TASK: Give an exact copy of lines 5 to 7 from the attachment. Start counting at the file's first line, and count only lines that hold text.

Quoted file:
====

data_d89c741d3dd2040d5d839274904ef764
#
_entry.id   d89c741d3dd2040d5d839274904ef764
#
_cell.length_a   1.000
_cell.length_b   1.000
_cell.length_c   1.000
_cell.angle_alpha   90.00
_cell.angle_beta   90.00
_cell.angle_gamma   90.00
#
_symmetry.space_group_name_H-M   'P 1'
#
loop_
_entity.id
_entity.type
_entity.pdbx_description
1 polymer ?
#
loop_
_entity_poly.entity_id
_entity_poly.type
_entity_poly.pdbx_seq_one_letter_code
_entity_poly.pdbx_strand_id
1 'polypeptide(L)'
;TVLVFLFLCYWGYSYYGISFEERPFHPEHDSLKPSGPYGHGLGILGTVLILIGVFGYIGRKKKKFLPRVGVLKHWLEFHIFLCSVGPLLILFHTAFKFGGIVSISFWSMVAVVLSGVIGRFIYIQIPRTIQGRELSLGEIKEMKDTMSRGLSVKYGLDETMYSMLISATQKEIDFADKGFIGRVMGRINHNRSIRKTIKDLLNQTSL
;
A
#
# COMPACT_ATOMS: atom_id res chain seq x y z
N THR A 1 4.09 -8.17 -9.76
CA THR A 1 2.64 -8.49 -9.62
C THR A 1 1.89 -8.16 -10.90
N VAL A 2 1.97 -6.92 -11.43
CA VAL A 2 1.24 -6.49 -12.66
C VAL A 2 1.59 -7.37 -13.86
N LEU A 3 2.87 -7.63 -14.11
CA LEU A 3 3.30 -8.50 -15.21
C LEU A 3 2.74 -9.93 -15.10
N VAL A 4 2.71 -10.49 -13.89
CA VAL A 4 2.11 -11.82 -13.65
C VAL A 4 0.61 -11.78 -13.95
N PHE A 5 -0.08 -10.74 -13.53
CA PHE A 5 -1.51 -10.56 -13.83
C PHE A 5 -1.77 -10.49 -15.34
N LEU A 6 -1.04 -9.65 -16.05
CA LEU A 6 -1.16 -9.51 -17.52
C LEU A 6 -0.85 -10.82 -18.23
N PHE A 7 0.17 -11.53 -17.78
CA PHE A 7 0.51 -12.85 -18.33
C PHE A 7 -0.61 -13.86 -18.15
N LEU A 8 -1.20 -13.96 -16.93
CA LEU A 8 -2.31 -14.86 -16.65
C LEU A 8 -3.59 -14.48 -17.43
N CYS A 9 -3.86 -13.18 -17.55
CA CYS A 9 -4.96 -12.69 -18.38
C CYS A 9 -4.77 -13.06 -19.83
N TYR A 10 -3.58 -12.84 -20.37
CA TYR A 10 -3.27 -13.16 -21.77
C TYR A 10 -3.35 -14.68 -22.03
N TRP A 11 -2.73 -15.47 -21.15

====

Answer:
_cell.length_a   1.000
_cell.length_b   1.000
_cell.length_c   1.000